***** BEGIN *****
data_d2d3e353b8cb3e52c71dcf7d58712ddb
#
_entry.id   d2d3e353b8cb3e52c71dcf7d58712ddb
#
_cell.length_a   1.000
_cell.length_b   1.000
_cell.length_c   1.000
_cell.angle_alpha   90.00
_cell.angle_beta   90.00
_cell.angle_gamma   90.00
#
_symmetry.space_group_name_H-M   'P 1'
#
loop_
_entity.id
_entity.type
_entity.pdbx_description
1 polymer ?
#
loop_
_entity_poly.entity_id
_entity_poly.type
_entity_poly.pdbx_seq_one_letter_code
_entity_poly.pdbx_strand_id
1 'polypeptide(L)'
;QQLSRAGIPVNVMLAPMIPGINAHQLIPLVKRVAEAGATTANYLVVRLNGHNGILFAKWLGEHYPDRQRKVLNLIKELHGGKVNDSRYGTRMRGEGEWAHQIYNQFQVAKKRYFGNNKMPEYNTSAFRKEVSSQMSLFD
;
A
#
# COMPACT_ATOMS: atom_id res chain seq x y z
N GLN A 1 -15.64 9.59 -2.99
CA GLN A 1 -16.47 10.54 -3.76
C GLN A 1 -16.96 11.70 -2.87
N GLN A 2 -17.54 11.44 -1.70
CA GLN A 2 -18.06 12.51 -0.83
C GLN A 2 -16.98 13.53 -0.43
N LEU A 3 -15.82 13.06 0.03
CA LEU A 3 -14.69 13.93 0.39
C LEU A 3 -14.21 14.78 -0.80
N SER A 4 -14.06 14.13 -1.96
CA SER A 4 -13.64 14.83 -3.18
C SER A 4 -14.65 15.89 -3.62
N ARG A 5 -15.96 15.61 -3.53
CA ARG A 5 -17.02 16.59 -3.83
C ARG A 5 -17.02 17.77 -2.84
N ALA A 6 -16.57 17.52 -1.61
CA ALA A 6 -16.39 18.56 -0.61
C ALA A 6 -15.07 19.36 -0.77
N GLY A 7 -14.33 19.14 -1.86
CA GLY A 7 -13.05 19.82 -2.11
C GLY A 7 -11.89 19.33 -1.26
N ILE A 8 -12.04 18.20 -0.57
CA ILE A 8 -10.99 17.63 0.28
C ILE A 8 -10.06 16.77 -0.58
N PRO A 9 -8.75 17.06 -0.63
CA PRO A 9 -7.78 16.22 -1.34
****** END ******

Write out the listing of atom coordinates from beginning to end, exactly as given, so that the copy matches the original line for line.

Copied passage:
data_d2d3e353b8cb3e52c71dcf7d58712ddb
#
_entry.id   d2d3e353b8cb3e52c71dcf7d58712ddb
#
_cell.length_a   1.000
_cell.length_b   1.000
_cell.length_c   1.000
_cell.angle_alpha   90.00
_cell.angle_beta   90.00
_cell.angle_gamma   90.00
#
_symmetry.space_group_name_H-M   'P 1'
#
loop_
_entity.id
_entity.type
_entity.pdbx_description
1 polymer ?
#
loop_
_entity_poly.entity_id
_entity_poly.type
_entity_poly.pdbx_seq_one_letter_code
_entity_poly.pdbx_strand_id
1 'polypeptide(L)'
;QQLSRAGIPVNVMLAPMIPGINAHQLIPLVKRVAEAGATTANYLVVRLNGHNGILFAKWLGEHYPDRQRKVLNLIKELHGGKVNDSRYGTRMRGEGEWAHQIYNQFQVAKKRYFGNNKMPEYNTSAFRKEVSSQMSLFD
;
A
#
# COMPACT_ATOMS: atom_id res chain seq x y z
N GLN A 1 -15.64 9.59 -2.99
CA GLN A 1 -16.47 10.54 -3.76
C GLN A 1 -16.96 11.70 -2.87
N GLN A 2 -17.54 11.44 -1.70
CA GLN A 2 -18.06 12.51 -0.83
C GLN A 2 -16.98 13.53 -0.43
N LEU A 3 -15.82 13.06 0.03
CA LEU A 3 -14.69 13.93 0.39
C LEU A 3 -14.21 14.78 -0.80
N SER A 4 -14.06 14.13 -1.96
CA SER A 4 -13.64 14.83 -3.18
C SER A 4 -14.65 15.89 -3.62
N ARG A 5 -15.96 15.61 -3.53
CA ARG A 5 -17.02 16.59 -3.83
C ARG A 5 -17.02 17.77 -2.84
N ALA A 6 -16.57 17.52 -1.61
CA ALA A 6 -16.39 18.56 -0.61
C ALA A 6 -15.07 19.36 -0.77
N GLY A 7 -14.33 19.14 -1.86
CA GLY A 7 -13.05 19.82 -2.11
C GLY A 7 -11.89 19.33 -1.26
N ILE A 8 -12.04 18.20 -0.57
CA ILE A 8 -10.99 17.63 0.28
C ILE A 8 -10.06 16.77 -0.58
N PRO A 9 -8.75 17.06 -0.63
CA PRO A 9 -7.78 16.22 -1.34